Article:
Make Neurodiversity Part of Your Culture of Belonging

June 21, 2024
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Neurodiversity in the workplace is a topic gaining recognition and importance. With an estimated one in seven people thought to be neurodivergent (including conditions such as autism, ADHD, and dyslexia), embracing neurodiversity can give you a competitive advantage. So, it’s important that companies support neurodiverse employees to help create a culture of belonging. Here, we highlight the benefits of employing a neurodiverse workforce and practical steps organizations can take to support it.

Practical Steps to Support Neurodiversity

Embracing neurodiversity requires a commitment to creating an inclusive workplace where everyone can thrive. By doing so, organizations can tap into a wealth of untapped potential and drive positive change.

  • Revamp Hiring Practices: Look beyond traditional interview processes. Consider non-interview assessment methods that focus on skills and abilities rather than social interactions.
  • Accommodate Individual Needs: Provide flexible work hours, quiet workspaces, and assistive technologies. Tailor accommodations to meet the specific requirements of neurodivergent employees.
  • Clear Communication: Use direct and explicit language. Avoid vague instructions. When mistakes occur, provide private feedback to help neurodiverse employees learn and improve.
  • Mentorship and Peer Support: Establish mentorship programs connecting neurodivergent employees with experienced colleagues. This support system can enhance their professional growth.
  • Engage with Community Groups: Collaborate with organizations experienced in working with people with different ways of working. Learn from their expertise and build partnerships.

Recommended Reading

In “How to ADHD,” author Jessica McCabe eloquently articulates a narrative shared by many with ADHD: the stress experienced when they struggle against their brains rather than harnessing their potential. In fact, 24 percent of all employees who take sick leave due to stress-related illness are diagnosed with ADHD.1 The pursuit of normalcy often forces individuals with ADHD to battle their innate behaviors instead of leveraging them to their advantage. Too often, they also fail to recognize these behaviors as symptoms of ADHD, further complicating their ability to address them effectively.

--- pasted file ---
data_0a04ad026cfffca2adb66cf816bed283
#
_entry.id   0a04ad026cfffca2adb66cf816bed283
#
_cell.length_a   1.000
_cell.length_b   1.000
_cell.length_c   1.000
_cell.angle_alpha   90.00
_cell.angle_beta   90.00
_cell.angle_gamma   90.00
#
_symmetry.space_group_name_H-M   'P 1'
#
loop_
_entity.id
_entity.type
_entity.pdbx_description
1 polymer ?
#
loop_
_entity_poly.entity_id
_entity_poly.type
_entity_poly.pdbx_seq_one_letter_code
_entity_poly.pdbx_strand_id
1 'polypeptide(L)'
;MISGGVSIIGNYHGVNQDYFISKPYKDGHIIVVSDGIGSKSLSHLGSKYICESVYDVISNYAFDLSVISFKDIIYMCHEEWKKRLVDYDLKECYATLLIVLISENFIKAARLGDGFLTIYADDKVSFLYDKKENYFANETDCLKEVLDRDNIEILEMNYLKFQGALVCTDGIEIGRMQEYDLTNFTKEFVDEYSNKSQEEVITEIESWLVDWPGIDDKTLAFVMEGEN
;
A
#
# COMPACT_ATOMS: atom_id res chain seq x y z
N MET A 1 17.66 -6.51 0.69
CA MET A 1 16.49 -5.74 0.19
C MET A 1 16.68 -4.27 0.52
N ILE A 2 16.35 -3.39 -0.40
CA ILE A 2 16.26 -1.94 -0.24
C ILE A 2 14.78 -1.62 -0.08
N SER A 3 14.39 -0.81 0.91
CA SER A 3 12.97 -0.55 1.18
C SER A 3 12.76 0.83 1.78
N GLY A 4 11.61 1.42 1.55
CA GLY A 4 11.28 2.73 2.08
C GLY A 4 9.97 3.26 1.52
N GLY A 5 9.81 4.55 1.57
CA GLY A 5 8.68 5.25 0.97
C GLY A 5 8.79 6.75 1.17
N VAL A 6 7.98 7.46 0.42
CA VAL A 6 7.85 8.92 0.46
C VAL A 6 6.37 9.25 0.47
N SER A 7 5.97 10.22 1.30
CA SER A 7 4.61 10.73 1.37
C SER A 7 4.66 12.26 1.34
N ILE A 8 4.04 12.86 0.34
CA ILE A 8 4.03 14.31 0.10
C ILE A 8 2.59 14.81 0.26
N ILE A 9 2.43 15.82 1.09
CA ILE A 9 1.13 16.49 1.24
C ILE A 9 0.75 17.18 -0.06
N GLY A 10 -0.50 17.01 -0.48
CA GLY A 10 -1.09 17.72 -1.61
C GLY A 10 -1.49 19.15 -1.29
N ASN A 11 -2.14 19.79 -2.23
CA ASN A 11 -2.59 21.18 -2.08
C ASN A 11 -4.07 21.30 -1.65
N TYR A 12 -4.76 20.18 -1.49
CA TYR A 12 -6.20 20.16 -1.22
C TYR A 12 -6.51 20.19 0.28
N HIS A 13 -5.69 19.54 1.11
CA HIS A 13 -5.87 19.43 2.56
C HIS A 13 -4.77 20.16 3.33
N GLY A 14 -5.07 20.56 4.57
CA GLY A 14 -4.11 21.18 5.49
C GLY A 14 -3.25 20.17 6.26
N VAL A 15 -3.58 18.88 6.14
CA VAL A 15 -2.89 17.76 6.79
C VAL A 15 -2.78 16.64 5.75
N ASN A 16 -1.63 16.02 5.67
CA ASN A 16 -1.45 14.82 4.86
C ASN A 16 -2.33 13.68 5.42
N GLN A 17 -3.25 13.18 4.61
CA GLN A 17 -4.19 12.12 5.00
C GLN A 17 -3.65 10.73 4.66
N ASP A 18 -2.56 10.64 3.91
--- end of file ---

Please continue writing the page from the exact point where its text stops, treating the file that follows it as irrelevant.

McCabe’s book serves as a beacon, shining light on the myriad challenges faced by individuals with ADHD in a world ill-equipped to support them. Through evidence-based skills, strategies, and advice, she empowers readers to both manage symptoms and unlock their true potential, from work to relationships and self-care.

Written in an engaging and approachable style, “How to ADHD demystifies the struggles that those with ADHD encounter, particularly in the workplace. Did you know that rejection sensitivity and hyperfocus are both symptoms of ADHD? Understanding these lesser-known symptoms not only brings awareness but also equips readers with practical tools to mitigate their impact and embrace the strengths of the ADHD mind.

Here are some of the tools and practices she details that we found particularly useful:

Plan for Regulation:

Recognize Early Signs: The initial step involves recognizing the early signs of burnout or dysregulation.
Identify Effective Strategies: Determine the tools and strategies that work best for managing stress and create an actionable plan.

Get Community Support:

Connect with Peers: Seek out individuals within your organization or in similar roles who can relate to your experiences. Utilize these relationships to share strategies, discuss challenging situations, and simply vent. This fosters a supportive environment and diminishes any associated stigma.

Understand ADHD in Management and Potential Hurdles to Disclosure.

Recognize the various reasons why individuals with ADHD may be hesitant to disclose their condition. McCabe outlines several primary factors:

  • Past experiences of having their diagnosis used against them
  • Lack of awareness or diagnosis of ADHD
  • Resistance to the notion of being “fixed”
  • Feelings of insecurity in discussing the topic
  • Emotional sensitivity and potential triggers associated with the subject

How to ADHD offers invaluable advice on addressing concerns, providing feedback, and enhancing communication. Crucially, it fosters an understanding of how the ADHD mind operates and how to leverage its unique strengths, creativity, and diverse thinking.

“Neurodiversity may be every bit as crucial for the human race as biodiversity is for life in general. Who can say what form of wiring will be best at any given moment?”
— Harvey Blume, The Atlantic

At RHR, we understand the crucial role that a culture of belonging plays in organizational success. Our Belonging team specializes in helping organizations benchmark their current standing and design customized plans to cultivate an inclusive environment. By partnering with us, you’ll access expertise that enhances employee satisfaction, performance, and overall organizational cohesion. Our proven strategies not only boost morale but also foster collaboration, innovation, and a sense of purpose among workforces. Invest in creating a culture of belonging and watch as your organization thrives with engaged, empowered, and motivated employees.

1. Brattberg G. (2006). PTSD and ADHD: underlying factors in many cases of burnout. Stress and Health 22: 305-313